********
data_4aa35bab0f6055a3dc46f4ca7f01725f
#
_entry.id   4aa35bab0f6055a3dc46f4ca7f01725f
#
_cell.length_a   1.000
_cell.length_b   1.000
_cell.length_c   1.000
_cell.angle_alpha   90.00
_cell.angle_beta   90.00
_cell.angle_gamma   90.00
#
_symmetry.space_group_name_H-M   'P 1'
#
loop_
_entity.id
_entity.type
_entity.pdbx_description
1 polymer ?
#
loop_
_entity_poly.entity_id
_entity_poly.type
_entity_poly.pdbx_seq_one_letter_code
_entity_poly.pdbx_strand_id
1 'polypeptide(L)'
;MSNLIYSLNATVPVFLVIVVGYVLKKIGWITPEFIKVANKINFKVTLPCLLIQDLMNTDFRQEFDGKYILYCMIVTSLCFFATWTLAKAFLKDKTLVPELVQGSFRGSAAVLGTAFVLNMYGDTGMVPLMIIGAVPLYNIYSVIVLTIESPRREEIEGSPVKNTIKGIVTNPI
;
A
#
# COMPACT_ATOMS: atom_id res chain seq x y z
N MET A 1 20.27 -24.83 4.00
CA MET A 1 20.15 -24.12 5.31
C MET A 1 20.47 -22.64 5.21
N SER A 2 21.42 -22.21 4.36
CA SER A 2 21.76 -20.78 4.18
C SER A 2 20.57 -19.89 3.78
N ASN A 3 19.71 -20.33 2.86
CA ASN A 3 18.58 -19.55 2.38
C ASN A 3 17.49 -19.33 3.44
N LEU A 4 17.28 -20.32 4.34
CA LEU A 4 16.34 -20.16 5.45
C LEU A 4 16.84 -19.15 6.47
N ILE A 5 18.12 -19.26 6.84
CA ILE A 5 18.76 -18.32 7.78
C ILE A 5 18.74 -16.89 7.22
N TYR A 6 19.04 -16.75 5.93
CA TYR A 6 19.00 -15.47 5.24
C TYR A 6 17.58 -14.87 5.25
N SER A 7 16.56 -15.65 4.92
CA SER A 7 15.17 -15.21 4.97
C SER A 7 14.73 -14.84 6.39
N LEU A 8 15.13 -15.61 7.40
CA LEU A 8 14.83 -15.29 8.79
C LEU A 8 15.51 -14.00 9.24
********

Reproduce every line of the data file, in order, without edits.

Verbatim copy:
data_4aa35bab0f6055a3dc46f4ca7f01725f
#
_entry.id   4aa35bab0f6055a3dc46f4ca7f01725f
#
_cell.length_a   1.000
_cell.length_b   1.000
_cell.length_c   1.000
_cell.angle_alpha   90.00
_cell.angle_beta   90.00
_cell.angle_gamma   90.00
#
_symmetry.space_group_name_H-M   'P 1'
#
loop_
_entity.id
_entity.type
_entity.pdbx_description
1 polymer ?
#
loop_
_entity_poly.entity_id
_entity_poly.type
_entity_poly.pdbx_seq_one_letter_code
_entity_poly.pdbx_strand_id
1 'polypeptide(L)'
;MSNLIYSLNATVPVFLVIVVGYVLKKIGWITPEFIKVANKINFKVTLPCLLIQDLMNTDFRQEFDGKYILYCMIVTSLCFFATWTLAKAFLKDKTLVPELVQGSFRGSAAVLGTAFVLNMYGDTGMVPLMIIGAVPLYNIYSVIVLTIESPRREEIEGSPVKNTIKGIVTNPI
;
A
#
# COMPACT_ATOMS: atom_id res chain seq x y z
N MET A 1 20.27 -24.83 4.00
CA MET A 1 20.15 -24.12 5.31
C MET A 1 20.47 -22.64 5.21
N SER A 2 21.42 -22.21 4.36
CA SER A 2 21.76 -20.78 4.18
C SER A 2 20.57 -19.89 3.78
N ASN A 3 19.71 -20.33 2.86
CA ASN A 3 18.58 -19.55 2.38
C ASN A 3 17.49 -19.33 3.44
N LEU A 4 17.28 -20.32 4.34
CA LEU A 4 16.34 -20.16 5.45
C LEU A 4 16.84 -19.15 6.47
N ILE A 5 18.12 -19.26 6.84
CA ILE A 5 18.76 -18.32 7.78
C ILE A 5 18.74 -16.89 7.22
N TYR A 6 19.04 -16.75 5.93
CA TYR A 6 19.00 -15.47 5.24
C TYR A 6 17.58 -14.87 5.25
N SER A 7 16.56 -15.65 4.92
CA SER A 7 15.17 -15.21 4.97
C SER A 7 14.73 -14.84 6.39
N LEU A 8 15.13 -15.61 7.40
CA LEU A 8 14.83 -15.29 8.79
C LEU A 8 15.51 -14.00 9.24